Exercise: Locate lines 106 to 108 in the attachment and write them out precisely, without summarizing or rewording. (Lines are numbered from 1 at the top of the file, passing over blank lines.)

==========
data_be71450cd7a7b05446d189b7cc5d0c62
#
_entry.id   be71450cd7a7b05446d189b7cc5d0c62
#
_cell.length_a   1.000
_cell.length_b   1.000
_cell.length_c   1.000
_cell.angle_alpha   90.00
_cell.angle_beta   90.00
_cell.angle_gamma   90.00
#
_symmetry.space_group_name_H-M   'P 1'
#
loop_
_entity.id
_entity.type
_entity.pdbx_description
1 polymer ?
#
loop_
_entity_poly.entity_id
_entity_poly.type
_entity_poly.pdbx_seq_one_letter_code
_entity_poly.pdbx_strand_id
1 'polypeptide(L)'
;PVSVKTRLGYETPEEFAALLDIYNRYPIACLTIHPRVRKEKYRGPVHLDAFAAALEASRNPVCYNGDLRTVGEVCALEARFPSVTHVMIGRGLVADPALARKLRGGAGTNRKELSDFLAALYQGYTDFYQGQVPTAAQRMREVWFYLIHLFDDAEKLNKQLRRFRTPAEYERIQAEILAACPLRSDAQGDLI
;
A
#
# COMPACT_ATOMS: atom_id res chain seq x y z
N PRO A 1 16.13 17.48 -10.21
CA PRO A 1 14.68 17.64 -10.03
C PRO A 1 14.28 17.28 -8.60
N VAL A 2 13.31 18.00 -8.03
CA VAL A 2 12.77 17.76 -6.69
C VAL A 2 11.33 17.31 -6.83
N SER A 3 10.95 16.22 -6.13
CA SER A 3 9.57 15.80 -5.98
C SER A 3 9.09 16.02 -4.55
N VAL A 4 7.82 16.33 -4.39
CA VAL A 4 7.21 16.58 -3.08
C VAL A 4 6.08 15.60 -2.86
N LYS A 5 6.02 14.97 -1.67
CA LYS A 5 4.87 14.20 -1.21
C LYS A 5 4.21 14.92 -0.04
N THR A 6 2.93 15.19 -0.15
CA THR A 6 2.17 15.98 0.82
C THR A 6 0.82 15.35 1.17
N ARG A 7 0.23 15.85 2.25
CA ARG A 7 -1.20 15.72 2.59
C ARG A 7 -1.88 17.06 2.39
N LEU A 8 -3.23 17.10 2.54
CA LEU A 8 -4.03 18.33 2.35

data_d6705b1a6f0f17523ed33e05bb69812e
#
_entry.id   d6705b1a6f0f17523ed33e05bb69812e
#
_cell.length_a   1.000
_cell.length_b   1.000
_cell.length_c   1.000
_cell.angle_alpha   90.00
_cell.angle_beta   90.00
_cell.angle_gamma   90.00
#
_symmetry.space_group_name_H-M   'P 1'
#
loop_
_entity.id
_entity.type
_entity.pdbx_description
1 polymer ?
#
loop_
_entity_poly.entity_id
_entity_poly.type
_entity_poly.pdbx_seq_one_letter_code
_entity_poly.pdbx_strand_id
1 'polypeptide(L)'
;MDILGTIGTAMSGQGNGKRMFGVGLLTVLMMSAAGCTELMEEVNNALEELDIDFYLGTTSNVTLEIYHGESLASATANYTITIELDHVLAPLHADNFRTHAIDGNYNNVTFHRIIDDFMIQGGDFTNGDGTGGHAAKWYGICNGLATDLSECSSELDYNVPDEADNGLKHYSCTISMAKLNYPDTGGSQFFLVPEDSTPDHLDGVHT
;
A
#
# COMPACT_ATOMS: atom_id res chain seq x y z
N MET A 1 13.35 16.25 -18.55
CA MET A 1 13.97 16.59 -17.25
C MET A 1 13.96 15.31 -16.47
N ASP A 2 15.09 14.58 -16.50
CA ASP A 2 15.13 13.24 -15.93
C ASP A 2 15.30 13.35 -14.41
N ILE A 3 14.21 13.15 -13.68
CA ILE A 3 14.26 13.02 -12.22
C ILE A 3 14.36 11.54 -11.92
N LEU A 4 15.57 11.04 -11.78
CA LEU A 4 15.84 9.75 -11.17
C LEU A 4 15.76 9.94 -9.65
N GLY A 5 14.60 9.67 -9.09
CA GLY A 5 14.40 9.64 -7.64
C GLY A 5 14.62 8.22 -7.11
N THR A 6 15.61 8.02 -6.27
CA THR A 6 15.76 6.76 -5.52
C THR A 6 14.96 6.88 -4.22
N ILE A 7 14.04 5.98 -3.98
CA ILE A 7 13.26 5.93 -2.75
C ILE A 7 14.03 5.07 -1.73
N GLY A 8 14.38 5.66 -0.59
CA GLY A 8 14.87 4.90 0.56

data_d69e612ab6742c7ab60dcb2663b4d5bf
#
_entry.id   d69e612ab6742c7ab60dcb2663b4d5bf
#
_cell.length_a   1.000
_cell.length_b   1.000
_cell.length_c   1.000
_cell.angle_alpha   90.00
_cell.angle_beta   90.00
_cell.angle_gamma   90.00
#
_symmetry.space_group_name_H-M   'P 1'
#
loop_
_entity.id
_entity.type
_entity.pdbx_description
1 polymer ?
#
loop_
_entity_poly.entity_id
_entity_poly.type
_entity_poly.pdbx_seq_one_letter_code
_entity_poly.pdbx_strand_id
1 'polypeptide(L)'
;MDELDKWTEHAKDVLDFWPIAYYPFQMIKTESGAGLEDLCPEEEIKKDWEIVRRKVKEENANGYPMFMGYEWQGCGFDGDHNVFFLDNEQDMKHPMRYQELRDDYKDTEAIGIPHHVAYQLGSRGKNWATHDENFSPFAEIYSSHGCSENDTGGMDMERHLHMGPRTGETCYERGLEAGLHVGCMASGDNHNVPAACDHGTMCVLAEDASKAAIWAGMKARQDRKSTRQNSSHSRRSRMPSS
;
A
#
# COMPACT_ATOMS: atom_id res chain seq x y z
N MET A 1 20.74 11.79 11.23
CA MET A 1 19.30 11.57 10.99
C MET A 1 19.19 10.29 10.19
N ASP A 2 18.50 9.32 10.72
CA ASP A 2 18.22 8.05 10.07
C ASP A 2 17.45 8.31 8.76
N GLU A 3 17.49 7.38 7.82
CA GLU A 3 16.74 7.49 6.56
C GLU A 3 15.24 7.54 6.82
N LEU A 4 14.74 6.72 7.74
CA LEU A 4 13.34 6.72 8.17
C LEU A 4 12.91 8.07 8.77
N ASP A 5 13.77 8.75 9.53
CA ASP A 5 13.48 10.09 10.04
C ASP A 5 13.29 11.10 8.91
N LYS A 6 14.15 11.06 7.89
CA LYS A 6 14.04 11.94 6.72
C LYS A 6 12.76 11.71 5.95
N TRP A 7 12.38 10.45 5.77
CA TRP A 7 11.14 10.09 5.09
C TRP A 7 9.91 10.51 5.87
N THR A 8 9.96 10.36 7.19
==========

CA GLY A 8 14.87 4.90 0.56

data_d69e612ab6742c7ab60dcb2663b4d5bf
#